A similar bill was introduced by Representatives Cliff Stearns and Jim Matheson in the House .
While these proposals don’t go nearly as far as the EU e-Privacy Directive, they do increase restrictions on gathering and use of data for US companies. Groups such as the Direct Marketing Association oppose the proposed laws, citing cost of compliance and effect on a robust information economy. Surprisingly, supporters of the proposed privacy reforms include AT&T, Microsoft, HP, Intel, and eBay. These companies believe the complexity of the current system costs more in compliance than an overarching scheme would  [22a].
This week, a group of lawyers filed a class action complaint against the analytics firm KISSMetrics and many of its customers, including high-profile names such as Spotify, Hulu, Etsy, Slideshare.net, and AOL’s About.me, alleging that the companies “circumvented… browser privacy controls,” and tracked users in an “unreasonable and unexpected way…”  violating the Electronic Communications Privacy Act . While it is too early to gauge whether the plaintiffs will prevail because it is unclear whether the ECPA applies to cookies-type tracking, such suits may lead to stronger privacy protection requirements being imposed on online businesses.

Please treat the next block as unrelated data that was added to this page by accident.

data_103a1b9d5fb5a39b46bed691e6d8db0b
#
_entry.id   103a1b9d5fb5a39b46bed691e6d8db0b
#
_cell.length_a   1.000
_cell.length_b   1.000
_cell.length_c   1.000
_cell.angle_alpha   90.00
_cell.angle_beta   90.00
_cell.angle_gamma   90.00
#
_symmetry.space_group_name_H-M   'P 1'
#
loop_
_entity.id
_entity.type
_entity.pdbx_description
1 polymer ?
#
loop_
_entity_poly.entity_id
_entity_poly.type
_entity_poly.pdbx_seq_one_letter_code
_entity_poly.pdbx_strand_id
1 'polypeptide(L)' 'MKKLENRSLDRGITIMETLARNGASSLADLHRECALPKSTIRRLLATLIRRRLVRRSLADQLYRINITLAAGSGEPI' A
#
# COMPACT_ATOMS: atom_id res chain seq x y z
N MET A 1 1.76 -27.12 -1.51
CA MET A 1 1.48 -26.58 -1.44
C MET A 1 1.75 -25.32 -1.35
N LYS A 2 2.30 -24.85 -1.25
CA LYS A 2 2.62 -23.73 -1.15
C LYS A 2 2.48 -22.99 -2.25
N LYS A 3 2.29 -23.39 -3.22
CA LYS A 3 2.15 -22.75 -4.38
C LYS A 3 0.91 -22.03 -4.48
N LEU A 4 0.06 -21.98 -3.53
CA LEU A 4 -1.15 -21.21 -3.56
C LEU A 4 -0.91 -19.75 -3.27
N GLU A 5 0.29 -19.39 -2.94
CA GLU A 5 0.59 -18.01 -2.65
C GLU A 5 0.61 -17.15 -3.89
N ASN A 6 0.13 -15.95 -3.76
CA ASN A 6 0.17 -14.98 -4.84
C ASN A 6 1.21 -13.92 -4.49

Costs of Noncompliance
While most EU States have yet to implement the Directive, one can look to the UK as an example of potential penalties. The ICO reserves the right to audit and to impose monetary penalties on businesses found not to comply with privacy laws, potentially of up to £500,000 . Such penalties may render it extremely costly to be caught with your hand in the cookie jar.
Potential Outcomes for Business